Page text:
April 24th, 2013 | by AARON MESH News | Posted In: City Hall, Activism, Health, PDX Votes, Politics

Portlanders Get Robo-Calls Arguing Against Fluoride in Kansas

news3_onequestion_3846ILLUSTRATION: Amy Martin

Several Portlanders say they received a strange phone call last night: a recorded message asking how they planned to vote on fluoridating the water in Wichita, Kansas.

Four Portland residents tell WW they received the recorded call on Tuesday evening asking about fluoride.

Each of them says the robo-call began the same way: "On November 6, residents of Wichita will vote on whether or not to fluoridate our community water..."

Barbara Smith Warner, a Portland field representative for U.S. Senator Ron Wyden (D-Oregon), says the recorded call she received Tuesday went on to give arguments against fluoride.

"They had clearly, literally just taken the recording they had done in Wichita in November and sent it out to a bunch of 503 area-code numbers," Warner says. "It was so weird. What's the matter with Kansas?"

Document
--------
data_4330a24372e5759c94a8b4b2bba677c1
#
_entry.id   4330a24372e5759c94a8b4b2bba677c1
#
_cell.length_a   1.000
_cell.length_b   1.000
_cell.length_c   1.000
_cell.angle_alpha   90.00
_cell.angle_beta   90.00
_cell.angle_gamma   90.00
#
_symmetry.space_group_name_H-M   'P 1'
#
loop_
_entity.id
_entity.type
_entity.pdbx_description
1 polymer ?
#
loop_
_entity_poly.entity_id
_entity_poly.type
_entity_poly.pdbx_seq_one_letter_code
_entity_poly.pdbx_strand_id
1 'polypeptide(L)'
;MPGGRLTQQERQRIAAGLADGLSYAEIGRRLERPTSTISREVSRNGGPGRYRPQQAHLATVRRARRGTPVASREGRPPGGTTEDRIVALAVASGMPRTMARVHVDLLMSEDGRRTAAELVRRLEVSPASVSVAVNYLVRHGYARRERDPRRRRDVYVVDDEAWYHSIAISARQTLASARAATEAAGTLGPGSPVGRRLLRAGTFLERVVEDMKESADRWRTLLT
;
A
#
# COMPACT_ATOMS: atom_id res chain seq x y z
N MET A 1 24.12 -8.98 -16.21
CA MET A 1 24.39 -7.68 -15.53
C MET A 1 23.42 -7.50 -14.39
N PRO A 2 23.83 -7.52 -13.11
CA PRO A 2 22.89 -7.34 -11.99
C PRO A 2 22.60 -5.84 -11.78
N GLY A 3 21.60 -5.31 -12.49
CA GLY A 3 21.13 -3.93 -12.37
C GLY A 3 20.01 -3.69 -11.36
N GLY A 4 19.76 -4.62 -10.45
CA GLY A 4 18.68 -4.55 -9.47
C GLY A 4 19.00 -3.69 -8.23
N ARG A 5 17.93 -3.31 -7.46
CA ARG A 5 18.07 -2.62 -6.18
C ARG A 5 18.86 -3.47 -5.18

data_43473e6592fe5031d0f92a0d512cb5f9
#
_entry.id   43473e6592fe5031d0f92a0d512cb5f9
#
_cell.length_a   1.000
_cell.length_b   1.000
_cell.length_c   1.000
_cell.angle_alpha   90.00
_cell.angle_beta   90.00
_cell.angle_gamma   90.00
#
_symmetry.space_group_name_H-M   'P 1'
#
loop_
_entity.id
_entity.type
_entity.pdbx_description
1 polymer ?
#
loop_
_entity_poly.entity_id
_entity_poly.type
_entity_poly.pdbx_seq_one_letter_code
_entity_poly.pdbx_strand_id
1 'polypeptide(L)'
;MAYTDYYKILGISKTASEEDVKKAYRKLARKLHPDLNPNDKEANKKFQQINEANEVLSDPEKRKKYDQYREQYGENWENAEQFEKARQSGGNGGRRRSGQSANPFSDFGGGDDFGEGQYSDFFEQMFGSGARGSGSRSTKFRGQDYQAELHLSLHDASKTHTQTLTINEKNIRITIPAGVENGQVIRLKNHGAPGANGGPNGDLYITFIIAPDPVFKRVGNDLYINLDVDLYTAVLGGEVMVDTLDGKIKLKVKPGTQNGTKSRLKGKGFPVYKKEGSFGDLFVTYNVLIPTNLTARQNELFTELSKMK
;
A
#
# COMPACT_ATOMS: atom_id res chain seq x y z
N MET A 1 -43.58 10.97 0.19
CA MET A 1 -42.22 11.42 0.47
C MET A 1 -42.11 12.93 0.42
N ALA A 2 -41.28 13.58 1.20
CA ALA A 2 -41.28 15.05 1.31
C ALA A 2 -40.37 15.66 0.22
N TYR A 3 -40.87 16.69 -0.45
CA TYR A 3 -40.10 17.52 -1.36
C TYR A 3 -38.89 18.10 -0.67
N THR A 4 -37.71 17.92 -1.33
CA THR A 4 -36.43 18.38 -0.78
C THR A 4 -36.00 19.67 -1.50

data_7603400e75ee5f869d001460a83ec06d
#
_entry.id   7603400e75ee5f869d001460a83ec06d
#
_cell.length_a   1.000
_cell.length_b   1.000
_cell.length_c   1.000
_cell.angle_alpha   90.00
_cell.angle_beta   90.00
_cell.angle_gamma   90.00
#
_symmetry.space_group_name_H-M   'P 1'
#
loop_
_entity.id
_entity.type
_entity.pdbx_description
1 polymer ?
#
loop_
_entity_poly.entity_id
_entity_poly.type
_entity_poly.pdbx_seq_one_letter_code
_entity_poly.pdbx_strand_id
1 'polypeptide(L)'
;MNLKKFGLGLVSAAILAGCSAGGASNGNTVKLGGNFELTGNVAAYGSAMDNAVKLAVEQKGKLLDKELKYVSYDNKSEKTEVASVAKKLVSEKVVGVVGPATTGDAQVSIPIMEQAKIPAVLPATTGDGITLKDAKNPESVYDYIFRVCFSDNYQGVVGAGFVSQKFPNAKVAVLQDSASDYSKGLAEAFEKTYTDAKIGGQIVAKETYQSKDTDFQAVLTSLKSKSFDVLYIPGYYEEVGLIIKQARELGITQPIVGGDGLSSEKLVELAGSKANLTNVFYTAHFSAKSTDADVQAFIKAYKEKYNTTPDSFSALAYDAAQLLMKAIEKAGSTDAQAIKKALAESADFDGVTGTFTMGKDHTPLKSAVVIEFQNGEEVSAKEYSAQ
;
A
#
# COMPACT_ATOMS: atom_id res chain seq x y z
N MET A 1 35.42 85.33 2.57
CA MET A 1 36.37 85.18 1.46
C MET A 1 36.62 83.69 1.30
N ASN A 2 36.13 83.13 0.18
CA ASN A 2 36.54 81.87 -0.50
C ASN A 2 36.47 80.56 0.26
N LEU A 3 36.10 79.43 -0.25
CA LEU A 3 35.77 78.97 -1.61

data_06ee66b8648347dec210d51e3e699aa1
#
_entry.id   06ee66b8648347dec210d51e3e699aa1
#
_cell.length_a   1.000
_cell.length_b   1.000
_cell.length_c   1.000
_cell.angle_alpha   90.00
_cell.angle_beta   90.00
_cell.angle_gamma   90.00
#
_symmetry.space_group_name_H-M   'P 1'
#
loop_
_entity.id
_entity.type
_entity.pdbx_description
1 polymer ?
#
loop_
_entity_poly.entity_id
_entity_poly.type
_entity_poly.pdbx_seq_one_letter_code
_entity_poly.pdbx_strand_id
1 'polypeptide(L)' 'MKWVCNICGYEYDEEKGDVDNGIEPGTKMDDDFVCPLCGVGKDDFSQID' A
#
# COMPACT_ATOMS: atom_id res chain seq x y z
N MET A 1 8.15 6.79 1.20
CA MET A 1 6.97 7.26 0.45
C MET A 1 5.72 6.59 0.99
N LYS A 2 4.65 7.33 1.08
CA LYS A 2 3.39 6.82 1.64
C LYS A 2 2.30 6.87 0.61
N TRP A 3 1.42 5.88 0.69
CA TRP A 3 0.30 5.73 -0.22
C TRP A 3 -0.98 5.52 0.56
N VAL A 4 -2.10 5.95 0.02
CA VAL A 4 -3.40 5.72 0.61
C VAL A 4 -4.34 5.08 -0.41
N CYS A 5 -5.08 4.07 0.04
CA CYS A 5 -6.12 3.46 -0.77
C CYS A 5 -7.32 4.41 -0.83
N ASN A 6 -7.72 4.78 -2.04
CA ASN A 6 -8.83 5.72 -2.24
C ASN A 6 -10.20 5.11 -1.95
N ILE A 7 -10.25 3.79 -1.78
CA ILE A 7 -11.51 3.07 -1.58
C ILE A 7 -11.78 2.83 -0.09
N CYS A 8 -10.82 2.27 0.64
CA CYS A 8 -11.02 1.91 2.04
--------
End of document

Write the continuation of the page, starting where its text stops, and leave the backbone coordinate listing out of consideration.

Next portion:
Voters in Wichita rejected fluoridation in a city vote last Nov. 6. As WW reported earlier this week, the Wichita campaign was spearheaded by real-estate developer James Garvey, who founded a group called Kansas Taxpayers Network to "represent Kansas taxpayers at the state and local level by advocating limited taxes and government spending to create a free market environment."

Garvey is also the largest donor to Clean Water Portland, the campaign against Portland's May 21 fluoridation ballot initiative. He's given $43,000 of the $190,000 that Clean Water Portland has raised.

Nearly half of Clean Water Portland's donations have come from outside Oregon, from a loosely organized coalition of anti-fluoride activists hailing from Illinois to Utah.

Clean Water Portland could not immediately be reached for comment. 

UPDATE, 4:45 pm: Clean Water Portland executive director Kimberly Kaminski says the company that conducted last night's poll had also conducted a phone poll for Wichita's anti-fluoride campaign, and accidentally switched scripts.

"This was a mistake," Kaminski says, "but certainly not as much of a mistake as it would be for Portland to add fluoridation chemicals to our water."

 
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